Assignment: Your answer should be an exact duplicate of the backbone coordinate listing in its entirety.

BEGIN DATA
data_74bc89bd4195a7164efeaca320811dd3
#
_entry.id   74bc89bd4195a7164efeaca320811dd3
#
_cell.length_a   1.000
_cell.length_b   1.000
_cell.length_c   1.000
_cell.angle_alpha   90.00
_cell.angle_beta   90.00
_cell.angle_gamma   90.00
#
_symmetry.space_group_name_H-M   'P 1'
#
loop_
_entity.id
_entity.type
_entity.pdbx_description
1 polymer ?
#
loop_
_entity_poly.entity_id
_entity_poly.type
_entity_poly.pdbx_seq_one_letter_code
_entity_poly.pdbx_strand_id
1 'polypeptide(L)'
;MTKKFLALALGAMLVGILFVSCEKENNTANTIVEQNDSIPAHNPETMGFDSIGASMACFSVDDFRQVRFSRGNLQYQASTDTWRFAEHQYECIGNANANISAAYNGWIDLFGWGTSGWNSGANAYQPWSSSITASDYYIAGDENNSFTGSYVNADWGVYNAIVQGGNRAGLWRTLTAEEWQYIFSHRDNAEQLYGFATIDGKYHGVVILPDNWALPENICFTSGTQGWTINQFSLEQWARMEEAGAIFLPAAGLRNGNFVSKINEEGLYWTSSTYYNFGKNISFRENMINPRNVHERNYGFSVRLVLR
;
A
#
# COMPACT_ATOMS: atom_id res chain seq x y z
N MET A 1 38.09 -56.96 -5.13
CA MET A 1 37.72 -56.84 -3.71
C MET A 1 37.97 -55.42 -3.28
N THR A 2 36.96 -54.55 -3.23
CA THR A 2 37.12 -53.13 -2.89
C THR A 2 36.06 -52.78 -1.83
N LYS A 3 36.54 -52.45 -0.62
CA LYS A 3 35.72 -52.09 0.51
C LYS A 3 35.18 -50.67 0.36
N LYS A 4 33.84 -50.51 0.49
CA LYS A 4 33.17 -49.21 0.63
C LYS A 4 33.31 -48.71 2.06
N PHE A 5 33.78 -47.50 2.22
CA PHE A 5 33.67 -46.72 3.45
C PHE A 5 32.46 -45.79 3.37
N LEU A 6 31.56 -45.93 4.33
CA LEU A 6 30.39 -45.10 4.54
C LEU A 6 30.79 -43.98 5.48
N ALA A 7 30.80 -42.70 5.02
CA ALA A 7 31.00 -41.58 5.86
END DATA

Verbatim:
data_74bc89bd4195a7164efeaca320811dd3
#
_entry.id   74bc89bd4195a7164efeaca320811dd3
#
_cell.length_a   1.000
_cell.length_b   1.000
_cell.length_c   1.000
_cell.angle_alpha   90.00
_cell.angle_beta   90.00
_cell.angle_gamma   90.00
#
_symmetry.space_group_name_H-M   'P 1'
#
loop_
_entity.id
_entity.type
_entity.pdbx_description
1 polymer ?
#
loop_
_entity_poly.entity_id
_entity_poly.type
_entity_poly.pdbx_seq_one_letter_code
_entity_poly.pdbx_strand_id
1 'polypeptide(L)'
;MTKKFLALALGAMLVGILFVSCEKENNTANTIVEQNDSIPAHNPETMGFDSIGASMACFSVDDFRQVRFSRGNLQYQASTDTWRFAEHQYECIGNANANISAAYNGWIDLFGWGTSGWNSGANAYQPWSSSITASDYYIAGDENNSFTGSYVNADWGVYNAIVQGGNRAGLWRTLTAEEWQYIFSHRDNAEQLYGFATIDGKYHGVVILPDNWALPENICFTSGTQGWTINQFSLEQWARMEEAGAIFLPAAGLRNGNFVSKINEEGLYWTSSTYYNFGKNISFRENMINPRNVHERNYGFSVRLVLR
;
A
#
# COMPACT_ATOMS: atom_id res chain seq x y z
N MET A 1 38.09 -56.96 -5.13
CA MET A 1 37.72 -56.84 -3.71
C MET A 1 37.97 -55.42 -3.28
N THR A 2 36.96 -54.55 -3.23
CA THR A 2 37.12 -53.13 -2.89
C THR A 2 36.06 -52.78 -1.83
N LYS A 3 36.54 -52.45 -0.62
CA LYS A 3 35.72 -52.09 0.51
C LYS A 3 35.18 -50.67 0.36
N LYS A 4 33.84 -50.51 0.49
CA LYS A 4 33.17 -49.21 0.63
C LYS A 4 33.31 -48.71 2.06
N PHE A 5 33.78 -47.50 2.22
CA PHE A 5 33.67 -46.72 3.45
C PHE A 5 32.46 -45.79 3.37
N LEU A 6 31.56 -45.93 4.33
CA LEU A 6 30.39 -45.10 4.54
C LEU A 6 30.79 -43.98 5.48
N ALA A 7 30.80 -42.70 5.02
CA ALA A 7 31.00 -41.58 5.86